The big surprise, as the article points out, is that this is the third investigation that the NHTSA has launched into Tesla since January. This should be of concern for the company as the NHTSA has the authority to force the company into issuing recalls which, if costly enough, could be a financial hurdle that Tesla might have trouble surviving in its current financial state.

NHTSA is also investigating a fatal crash in March that involved a Tesla Model X using Autopilot. It is also probing the January crash of a Tesla vehicle apparently traveling in Autopilot that struck a fire truck. Both incidents were in California.

Last week, NHTSA also said it would probe a May 8 Tesla accident in Florida that killed two teenagers and injured another. Autopilot was not thought to play a part.

NHTSA can order a recall if it finds a defect poses an unreasonable risk to safety.

Certainly the timing of this NHTSA regulatory scrutiny couldn’t be worse for the company, because in addition to its precarious financials, the company main liason to regulators sch as the NTSB and NHTSA departed the company just days ago. 

Last Saturday, Tesla competitor Waymo announced that Tesla’s Matt Schwall has begun working for the self-driving car unit. According to Schwall’s LinkedIn Bio, he had been Tesla’s “primary technical contact” with both the NTSB & NHTSA, suggesting the company’s troubles with government regulators may be set to escalate.

Regulators aside, analysts have continued to question why the revolving door of executives continues and explore what the potential complications could be as a result. Needless to say, it isn’t good news for Tesla.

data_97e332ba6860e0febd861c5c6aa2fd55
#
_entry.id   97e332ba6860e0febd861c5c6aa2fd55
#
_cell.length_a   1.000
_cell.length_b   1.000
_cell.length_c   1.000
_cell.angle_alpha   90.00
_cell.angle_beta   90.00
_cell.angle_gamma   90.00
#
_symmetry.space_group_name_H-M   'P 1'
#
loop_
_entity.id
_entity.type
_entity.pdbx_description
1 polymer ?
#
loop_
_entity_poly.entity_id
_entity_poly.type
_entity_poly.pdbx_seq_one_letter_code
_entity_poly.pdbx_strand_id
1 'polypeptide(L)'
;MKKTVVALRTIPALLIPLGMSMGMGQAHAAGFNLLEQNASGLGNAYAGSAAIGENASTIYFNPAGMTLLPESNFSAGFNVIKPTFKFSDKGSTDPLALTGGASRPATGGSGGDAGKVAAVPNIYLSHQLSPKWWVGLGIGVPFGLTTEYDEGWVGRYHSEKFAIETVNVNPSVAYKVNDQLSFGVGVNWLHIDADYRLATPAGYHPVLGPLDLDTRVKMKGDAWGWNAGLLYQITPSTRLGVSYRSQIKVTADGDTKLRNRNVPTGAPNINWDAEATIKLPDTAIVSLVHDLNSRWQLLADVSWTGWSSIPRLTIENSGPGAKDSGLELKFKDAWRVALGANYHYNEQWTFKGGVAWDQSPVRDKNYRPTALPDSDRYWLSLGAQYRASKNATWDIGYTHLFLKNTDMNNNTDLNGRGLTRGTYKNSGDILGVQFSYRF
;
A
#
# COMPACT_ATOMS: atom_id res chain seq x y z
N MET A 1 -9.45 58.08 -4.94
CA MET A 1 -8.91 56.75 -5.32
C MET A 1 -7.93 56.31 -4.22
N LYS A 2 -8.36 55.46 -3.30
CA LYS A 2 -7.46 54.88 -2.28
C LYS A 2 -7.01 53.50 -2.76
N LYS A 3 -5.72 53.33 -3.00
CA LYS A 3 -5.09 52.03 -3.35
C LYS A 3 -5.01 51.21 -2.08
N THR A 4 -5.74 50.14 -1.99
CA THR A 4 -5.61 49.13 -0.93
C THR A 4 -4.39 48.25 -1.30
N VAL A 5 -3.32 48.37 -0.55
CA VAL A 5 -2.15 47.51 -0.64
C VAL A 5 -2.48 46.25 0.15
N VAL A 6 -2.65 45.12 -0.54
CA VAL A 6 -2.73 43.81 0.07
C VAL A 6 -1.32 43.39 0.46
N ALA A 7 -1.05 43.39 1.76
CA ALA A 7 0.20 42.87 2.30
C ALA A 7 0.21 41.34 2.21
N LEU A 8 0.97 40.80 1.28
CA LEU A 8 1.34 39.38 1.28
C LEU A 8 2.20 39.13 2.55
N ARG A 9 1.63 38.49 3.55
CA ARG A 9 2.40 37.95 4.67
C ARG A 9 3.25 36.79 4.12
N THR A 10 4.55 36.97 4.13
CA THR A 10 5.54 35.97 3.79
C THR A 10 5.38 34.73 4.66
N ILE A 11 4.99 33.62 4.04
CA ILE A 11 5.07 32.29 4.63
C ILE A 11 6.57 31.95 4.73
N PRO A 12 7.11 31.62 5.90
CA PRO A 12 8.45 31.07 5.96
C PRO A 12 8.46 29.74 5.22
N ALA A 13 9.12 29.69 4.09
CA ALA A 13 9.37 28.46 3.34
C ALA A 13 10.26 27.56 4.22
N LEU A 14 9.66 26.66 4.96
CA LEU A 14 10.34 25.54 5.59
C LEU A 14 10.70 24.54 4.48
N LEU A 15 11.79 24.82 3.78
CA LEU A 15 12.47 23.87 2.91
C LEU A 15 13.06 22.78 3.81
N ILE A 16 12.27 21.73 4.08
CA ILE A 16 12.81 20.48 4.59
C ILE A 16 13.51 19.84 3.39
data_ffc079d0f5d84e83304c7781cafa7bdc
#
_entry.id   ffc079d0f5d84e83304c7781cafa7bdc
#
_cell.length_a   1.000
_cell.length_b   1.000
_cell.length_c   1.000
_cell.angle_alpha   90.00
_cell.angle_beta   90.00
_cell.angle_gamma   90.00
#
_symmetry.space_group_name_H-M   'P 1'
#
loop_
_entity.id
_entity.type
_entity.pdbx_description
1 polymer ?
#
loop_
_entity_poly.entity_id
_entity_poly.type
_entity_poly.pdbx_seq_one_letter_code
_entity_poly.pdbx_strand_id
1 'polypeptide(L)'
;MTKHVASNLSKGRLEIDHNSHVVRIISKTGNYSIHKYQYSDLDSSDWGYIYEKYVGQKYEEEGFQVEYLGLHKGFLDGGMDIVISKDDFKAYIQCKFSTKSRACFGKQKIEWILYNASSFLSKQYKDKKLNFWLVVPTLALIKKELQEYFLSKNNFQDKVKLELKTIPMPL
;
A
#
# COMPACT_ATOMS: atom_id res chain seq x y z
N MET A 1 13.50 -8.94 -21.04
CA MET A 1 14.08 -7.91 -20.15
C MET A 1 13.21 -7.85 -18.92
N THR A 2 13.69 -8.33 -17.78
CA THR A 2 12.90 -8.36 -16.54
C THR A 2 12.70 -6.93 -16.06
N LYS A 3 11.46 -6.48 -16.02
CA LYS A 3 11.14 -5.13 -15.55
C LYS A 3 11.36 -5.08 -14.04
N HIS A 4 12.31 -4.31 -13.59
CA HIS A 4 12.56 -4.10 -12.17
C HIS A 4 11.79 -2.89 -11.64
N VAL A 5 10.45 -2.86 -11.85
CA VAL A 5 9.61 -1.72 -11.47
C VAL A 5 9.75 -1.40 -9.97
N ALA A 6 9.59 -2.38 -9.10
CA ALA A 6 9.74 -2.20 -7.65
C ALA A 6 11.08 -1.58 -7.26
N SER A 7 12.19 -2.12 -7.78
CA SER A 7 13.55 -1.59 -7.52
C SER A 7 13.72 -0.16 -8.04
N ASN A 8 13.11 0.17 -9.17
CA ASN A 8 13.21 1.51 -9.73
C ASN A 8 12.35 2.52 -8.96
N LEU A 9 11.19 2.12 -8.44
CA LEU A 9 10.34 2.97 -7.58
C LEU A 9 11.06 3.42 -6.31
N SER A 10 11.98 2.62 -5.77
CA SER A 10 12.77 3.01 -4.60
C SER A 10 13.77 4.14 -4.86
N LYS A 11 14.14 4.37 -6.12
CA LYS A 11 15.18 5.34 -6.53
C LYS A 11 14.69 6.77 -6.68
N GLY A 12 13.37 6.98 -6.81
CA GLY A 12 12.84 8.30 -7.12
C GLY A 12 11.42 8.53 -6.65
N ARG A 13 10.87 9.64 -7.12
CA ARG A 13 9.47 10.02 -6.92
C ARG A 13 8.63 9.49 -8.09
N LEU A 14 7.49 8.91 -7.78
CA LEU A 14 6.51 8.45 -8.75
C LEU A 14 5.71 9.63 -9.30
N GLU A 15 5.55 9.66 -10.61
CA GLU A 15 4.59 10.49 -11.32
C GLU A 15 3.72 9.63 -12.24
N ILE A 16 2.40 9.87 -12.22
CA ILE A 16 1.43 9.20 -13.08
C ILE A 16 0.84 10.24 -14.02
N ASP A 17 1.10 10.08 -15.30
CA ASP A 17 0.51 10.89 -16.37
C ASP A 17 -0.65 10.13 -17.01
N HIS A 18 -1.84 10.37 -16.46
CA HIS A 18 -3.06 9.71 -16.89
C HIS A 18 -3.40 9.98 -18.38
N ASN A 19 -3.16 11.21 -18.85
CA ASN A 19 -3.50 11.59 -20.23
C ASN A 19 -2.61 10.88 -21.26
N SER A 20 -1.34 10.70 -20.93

Also as a reminder, on Sunday morning the WSJ wrote a scathing critique of Tesla’s autopilot,” In Self-Driving Car Road Test, We Are the Guinea Pigs” in which it questioned the validity of Elon Musk’s claims about Tesla’s safety record:

Tesla says that its cars with autonomous driving technology are 3.7 times safer than the average American vehicle. It’s true that Teslas are among the safest cars on the road, but it isn’t clear how much of this safety is due to the driving habits of its enthusiast owners (for now, those who can afford Teslas) or other factors, such as build quality or the cars’ crash avoidance technology, rather than Autopilot.

In the wake of a fatal 2016 crash, which happened when Autopilot was engaged, Tesla cited a report by the National Highway Traffic Safety Administration as evidence that Autopilot mode makes Teslas 40% safer. NHTSA recently clarified the report was based on Tesla’s own unaudited data, and NHTSA didn’t take into account whether Autopilot was engaged. Complicating things further, Tesla rolled out an auto-braking safety feature—which almost certainly reduced crashes—shortly before it launched Autopilot.

As the WSJ also notes, “there isn’t enough data to verify that self-driving vehicles cause fewer accidents than human-driven ones.” A Rand Corp. study concluded that traffic fatalities already occur at such relatively low rates—on the order of 1 per 100 million miles traveled—that determining whether self-driving cars are safer than humans could take decades.

For now, we’ll wait for the NHTSA’s verdict.